Thursday, April 10, 2014

"Baby don't cry, it's better this way"

I get thinking about all this sometimes, about the songs of my youth. Most of the really lush '60s pop hits came out mid-decade, when I was old enough to appreciate them, and they're recorded in my brain even more indelibly than my marriage vows.

There was a whole genre of hits which I call the "I'm not good enough for you/you're not good enough for me" style of song. The gold standard of this mass of music was Billy Joe Royal's Down in the Boondocks (which for some reason my Grade 5 class loved to parody as "down in the outhouse"). This was the first time I paid attention to a lyric which told a tragic tale of inadequacy - in this case, his, as he slaves away on the docks and pines for an unattainable princess ("Ev'ry night I watch the lights from the house up on the hill/I love a little girl who lives up there and I guess I always will"). 

Because this fellow is a sweaty, grease-caked Neanderthal, or at least a poor guy whose lunch money has been known to be blown on reefer, he feels inadequate. Near the end of the song we learn the two of them are meeting in secret, but the question is, does she make him shower first?

The female character in this drama looks to me like a prom queen with not a hair out of place. Or perhaps she is wearing white, like a virgin at a purity ball. But you can't tell me she doesn't like to lower herself. And that's how she sees it, make no mistake. She doesn't WANT him smartening himself up like he says he will ("One fine day I'll find a way to move from this old shack/I'll hold my head up like a king and I never never will look back."). The grease and sweat and funk and penniless penury turn her on, and both of them know it. But when it comes time to marry, goodbye Billy Joe.

The amazing Frankie Valli and the Four Seasons spewed out several tunes in this genre. Dawn was one of the best, especially that dreamy intro, "Pretty as a midsummer's morn,/They call her Dawn." You either love Vallli or hate him, and I admit he does sometimes sound like a man whose shorts are too tight. But he also had a certain earnestness, and a definite tough-guy charm that came across in nearly every song (with the possible exception of Walk like a Man, which was impossible to take seriously sung in falsetto). Dawn was kind of like Boondocks, in that the fellow feels so inadequate that he sings over and over, "So go away, please go away. . . Baby don't cry, it's better this way!" 

He even, incredibly, begs her to marry the rich guy: "Think what a big man he'll be. . . Now think what the future would be with a poor boy like me!" Masochism was never finer than this. The nobility here, spurning his love and sacrificing his happiness for her financial wellbeing, is, well, a bit much, but it's the gentlemanly thing to do. What he's hoping for, of course, is that she will kick over the traces and say, "I won't go away! I am the love of your life! I don't care which side of the tracks you're from! I love you! I love you! I love you!" (etc. etc.)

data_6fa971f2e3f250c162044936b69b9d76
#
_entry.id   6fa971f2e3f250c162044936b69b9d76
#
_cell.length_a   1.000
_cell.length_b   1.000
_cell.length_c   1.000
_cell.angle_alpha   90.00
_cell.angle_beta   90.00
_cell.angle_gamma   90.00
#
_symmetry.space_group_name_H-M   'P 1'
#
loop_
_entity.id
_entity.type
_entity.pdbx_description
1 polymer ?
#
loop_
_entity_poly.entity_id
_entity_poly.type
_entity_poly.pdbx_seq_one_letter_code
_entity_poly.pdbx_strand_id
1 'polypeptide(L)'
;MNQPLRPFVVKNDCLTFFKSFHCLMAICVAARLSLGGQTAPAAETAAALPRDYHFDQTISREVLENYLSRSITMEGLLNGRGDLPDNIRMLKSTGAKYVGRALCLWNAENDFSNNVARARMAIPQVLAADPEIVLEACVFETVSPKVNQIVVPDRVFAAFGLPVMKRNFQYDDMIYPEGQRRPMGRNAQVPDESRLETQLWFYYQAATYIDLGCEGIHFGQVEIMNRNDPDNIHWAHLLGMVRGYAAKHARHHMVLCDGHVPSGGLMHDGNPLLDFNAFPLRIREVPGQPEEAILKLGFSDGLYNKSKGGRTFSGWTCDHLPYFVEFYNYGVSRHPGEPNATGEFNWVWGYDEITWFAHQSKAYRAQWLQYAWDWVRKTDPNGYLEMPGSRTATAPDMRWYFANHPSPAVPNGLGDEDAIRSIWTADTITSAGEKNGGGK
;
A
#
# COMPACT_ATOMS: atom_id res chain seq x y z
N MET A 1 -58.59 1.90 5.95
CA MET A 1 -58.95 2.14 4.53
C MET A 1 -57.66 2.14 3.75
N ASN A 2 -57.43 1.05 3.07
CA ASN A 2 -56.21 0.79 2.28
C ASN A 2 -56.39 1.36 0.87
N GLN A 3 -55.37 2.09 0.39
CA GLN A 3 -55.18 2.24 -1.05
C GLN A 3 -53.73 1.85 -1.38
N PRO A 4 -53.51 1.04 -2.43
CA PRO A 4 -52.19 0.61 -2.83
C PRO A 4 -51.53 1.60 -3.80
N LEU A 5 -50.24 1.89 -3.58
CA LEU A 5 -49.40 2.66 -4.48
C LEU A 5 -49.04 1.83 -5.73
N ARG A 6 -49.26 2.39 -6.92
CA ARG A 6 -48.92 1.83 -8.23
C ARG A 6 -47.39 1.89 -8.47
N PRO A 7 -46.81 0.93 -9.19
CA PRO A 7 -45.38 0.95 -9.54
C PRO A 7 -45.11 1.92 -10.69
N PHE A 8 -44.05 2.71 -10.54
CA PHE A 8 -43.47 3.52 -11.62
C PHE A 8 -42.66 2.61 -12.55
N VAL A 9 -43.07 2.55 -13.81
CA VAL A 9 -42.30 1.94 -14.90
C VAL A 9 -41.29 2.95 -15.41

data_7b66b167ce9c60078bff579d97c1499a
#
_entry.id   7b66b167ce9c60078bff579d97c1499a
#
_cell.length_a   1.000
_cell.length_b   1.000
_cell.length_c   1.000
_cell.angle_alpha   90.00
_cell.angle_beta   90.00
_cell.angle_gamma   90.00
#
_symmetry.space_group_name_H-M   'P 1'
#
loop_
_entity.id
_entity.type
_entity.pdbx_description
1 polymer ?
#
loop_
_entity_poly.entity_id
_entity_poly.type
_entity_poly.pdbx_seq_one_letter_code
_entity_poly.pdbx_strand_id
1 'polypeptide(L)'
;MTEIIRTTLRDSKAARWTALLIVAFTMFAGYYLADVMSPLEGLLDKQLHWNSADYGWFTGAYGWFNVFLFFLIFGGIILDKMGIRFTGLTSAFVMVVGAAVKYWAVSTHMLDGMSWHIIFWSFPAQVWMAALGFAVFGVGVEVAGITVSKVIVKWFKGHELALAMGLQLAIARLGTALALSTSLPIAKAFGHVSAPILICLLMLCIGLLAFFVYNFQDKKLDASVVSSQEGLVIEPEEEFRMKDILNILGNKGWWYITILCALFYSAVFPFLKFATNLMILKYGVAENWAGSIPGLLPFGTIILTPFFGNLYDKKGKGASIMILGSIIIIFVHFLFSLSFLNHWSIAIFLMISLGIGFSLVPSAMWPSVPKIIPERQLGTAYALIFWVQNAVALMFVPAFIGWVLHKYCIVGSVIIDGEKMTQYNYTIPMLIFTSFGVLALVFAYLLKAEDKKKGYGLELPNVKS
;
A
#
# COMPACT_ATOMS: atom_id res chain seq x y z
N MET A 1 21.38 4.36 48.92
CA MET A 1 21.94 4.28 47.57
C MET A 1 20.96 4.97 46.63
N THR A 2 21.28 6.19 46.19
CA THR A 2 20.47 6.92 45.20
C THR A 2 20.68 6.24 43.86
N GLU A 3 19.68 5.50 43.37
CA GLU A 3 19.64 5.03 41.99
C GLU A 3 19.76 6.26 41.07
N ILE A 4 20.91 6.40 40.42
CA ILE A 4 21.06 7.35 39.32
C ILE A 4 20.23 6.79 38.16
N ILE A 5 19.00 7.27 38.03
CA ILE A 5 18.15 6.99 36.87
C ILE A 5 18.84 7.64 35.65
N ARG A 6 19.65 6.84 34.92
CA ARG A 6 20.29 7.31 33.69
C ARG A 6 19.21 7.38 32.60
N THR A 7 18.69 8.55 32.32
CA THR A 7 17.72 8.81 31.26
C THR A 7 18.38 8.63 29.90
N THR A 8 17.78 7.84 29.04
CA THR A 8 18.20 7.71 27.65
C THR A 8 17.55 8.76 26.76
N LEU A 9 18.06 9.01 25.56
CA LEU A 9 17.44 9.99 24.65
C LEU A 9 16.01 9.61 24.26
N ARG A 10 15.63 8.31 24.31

The flip side of all this male grovelling is Rag Doll, in which the girl isn't quite good enough for HIM, though he won't admit it. She's a secret Cinderella who deserves so much more than her shabby, shameful circumstances: "Such a pretty face should be dressed in lace." Though he insists "I love you just the way you are," he also seems determined to get her out of this mess, to smarten her up a bit so she won't draw the wrong sort of attention when they're sipping Coke floats at Pop Tate's Chock'lit Shoppe ("hey, who's the skank who's going with Frank?"). I can't help but see Rag Doll, who isn't even given a name, as sooty-eyed, skimpily-clad, with hair hanging down both sides of her face like a basset hound's ears. Is she "easy"? Well, can you guess? Rag dolls are passive, pliant, so easy to dress - and undress. 

Princess in Rags by Gene Pitney (he of Town Without Pity fame) echoes most of these themes, including his determination to "work and slave, scrimp and save, to change those rags to silk and lace". "All her wealth is in her charms," the pop bard insists, "and the sweetness of her arms/How I love my poor princess in rags." Once again there's an inference of meeting on the sly, the neighborhood girl everybody knows about, the one who will "put out". Funny that rags come up more than once - don't know which song came first, but they cover similar ground, including the fairy-tale sense of an unrecognized royalty hidden from the world (but plenty seen by HIM, especially after he removes those rags).

I bogged down at Gary Puckett and the Union Gap, though they had a slew of hits in the early '70s, including one that almost fits the genre. I think their first hit was Young Girl, in which an underage siren is being told to hit the road before something illegal happens. The power inequity has more to do with age than economic status, but it's still there, and she's still being told to get lost. The subtext is that she is a nasty little Lolita who keeps pestering him. Being too young, like being too poor, lends a stigma of sluttishness, of too much makeup, the familiar sooty-eyes-and-basset-hound-hair syndrome.